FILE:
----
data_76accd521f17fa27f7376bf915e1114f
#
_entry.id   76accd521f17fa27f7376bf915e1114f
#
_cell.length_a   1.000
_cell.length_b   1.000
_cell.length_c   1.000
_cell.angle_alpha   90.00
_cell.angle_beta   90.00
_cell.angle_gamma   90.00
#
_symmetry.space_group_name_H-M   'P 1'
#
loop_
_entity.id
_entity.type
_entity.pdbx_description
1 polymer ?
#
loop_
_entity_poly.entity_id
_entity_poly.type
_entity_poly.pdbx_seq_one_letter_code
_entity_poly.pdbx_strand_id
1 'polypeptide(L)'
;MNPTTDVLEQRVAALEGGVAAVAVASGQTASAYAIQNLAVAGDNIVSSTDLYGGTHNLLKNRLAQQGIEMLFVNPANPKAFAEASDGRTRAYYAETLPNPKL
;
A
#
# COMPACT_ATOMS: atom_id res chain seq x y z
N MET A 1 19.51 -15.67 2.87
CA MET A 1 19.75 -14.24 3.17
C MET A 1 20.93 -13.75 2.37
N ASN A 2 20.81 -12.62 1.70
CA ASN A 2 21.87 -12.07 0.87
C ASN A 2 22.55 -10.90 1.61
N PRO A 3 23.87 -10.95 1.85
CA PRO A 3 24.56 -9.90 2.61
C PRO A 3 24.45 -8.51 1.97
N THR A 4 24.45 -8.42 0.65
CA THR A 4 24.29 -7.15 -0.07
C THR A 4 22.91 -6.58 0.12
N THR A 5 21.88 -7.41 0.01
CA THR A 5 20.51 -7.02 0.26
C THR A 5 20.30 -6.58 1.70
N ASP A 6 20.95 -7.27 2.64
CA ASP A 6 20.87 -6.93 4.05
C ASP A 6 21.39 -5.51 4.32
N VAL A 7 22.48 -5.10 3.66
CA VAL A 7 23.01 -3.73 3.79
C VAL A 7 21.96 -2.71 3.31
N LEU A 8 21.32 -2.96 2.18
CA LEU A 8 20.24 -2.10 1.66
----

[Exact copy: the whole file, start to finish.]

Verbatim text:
data_76accd521f17fa27f7376bf915e1114f
#
_entry.id   76accd521f17fa27f7376bf915e1114f
#
_cell.length_a   1.000
_cell.length_b   1.000
_cell.length_c   1.000
_cell.angle_alpha   90.00
_cell.angle_beta   90.00
_cell.angle_gamma   90.00
#
_symmetry.space_group_name_H-M   'P 1'
#
loop_
_entity.id
_entity.type
_entity.pdbx_description
1 polymer ?
#
loop_
_entity_poly.entity_id
_entity_poly.type
_entity_poly.pdbx_seq_one_letter_code
_entity_poly.pdbx_strand_id
1 'polypeptide(L)'
;MNPTTDVLEQRVAALEGGVAAVAVASGQTASAYAIQNLAVAGDNIVSSTDLYGGTHNLLKNRLAQQGIEMLFVNPANPKAFAEASDGRTRAYYAETLPNPKL
;
A
#
# COMPACT_ATOMS: atom_id res chain seq x y z
N MET A 1 19.51 -15.67 2.87
CA MET A 1 19.75 -14.24 3.17
C MET A 1 20.93 -13.75 2.37
N ASN A 2 20.81 -12.62 1.70
CA ASN A 2 21.87 -12.07 0.87
C ASN A 2 22.55 -10.90 1.61
N PRO A 3 23.87 -10.95 1.85
CA PRO A 3 24.56 -9.90 2.61
C PRO A 3 24.45 -8.51 1.97
N THR A 4 24.45 -8.42 0.65
CA THR A 4 24.29 -7.15 -0.07
C THR A 4 22.91 -6.58 0.12
N THR A 5 21.88 -7.41 0.01
CA THR A 5 20.51 -7.02 0.26
C THR A 5 20.30 -6.58 1.70
N ASP A 6 20.95 -7.27 2.64
CA ASP A 6 20.87 -6.93 4.05
C ASP A 6 21.39 -5.51 4.32
N VAL A 7 22.48 -5.10 3.66
CA VAL A 7 23.01 -3.73 3.79
C VAL A 7 21.96 -2.71 3.31
N LEU A 8 21.32 -2.96 2.18
CA LEU A 8 20.24 -2.10 1.66